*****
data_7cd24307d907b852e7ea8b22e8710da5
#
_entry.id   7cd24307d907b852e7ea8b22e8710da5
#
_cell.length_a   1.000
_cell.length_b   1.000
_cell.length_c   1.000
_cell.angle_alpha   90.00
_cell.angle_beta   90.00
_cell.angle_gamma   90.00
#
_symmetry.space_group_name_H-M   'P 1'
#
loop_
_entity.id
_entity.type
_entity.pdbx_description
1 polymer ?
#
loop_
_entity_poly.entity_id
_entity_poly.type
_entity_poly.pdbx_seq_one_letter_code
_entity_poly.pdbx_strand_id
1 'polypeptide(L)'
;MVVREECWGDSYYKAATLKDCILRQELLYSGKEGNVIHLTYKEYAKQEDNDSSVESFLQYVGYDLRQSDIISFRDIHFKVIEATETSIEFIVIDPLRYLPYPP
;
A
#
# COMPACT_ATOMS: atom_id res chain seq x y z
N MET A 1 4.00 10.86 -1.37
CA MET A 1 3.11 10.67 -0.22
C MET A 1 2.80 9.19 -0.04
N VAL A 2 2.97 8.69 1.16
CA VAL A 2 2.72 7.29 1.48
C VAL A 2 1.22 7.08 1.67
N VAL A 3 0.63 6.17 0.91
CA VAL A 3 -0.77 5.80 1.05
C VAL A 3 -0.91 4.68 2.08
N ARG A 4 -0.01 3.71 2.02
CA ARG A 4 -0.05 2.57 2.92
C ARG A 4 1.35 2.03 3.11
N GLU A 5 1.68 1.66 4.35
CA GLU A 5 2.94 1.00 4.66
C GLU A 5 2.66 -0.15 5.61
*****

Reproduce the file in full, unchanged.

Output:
data_7cd24307d907b852e7ea8b22e8710da5
#
_entry.id   7cd24307d907b852e7ea8b22e8710da5
#
_cell.length_a   1.000
_cell.length_b   1.000
_cell.length_c   1.000
_cell.angle_alpha   90.00
_cell.angle_beta   90.00
_cell.angle_gamma   90.00
#
_symmetry.space_group_name_H-M   'P 1'
#
loop_
_entity.id
_entity.type
_entity.pdbx_description
1 polymer ?
#
loop_
_entity_poly.entity_id
_entity_poly.type
_entity_poly.pdbx_seq_one_letter_code
_entity_poly.pdbx_strand_id
1 'polypeptide(L)'
;MVVREECWGDSYYKAATLKDCILRQELLYSGKEGNVIHLTYKEYAKQEDNDSSVESFLQYVGYDLRQSDIISFRDIHFKVIEATETSIEFIVIDPLRYLPYPP
;
A
#
# COMPACT_ATOMS: atom_id res chain seq x y z
N MET A 1 4.00 10.86 -1.37
CA MET A 1 3.11 10.67 -0.22
C MET A 1 2.80 9.19 -0.04
N VAL A 2 2.97 8.69 1.16
CA VAL A 2 2.72 7.29 1.48
C VAL A 2 1.22 7.08 1.67
N VAL A 3 0.63 6.17 0.91
CA VAL A 3 -0.77 5.80 1.05
C VAL A 3 -0.91 4.68 2.08
N ARG A 4 -0.01 3.71 2.02
CA ARG A 4 -0.05 2.57 2.92
C ARG A 4 1.35 2.03 3.11
N GLU A 5 1.68 1.66 4.35
CA GLU A 5 2.94 1.00 4.66
C GLU A 5 2.66 -0.15 5.61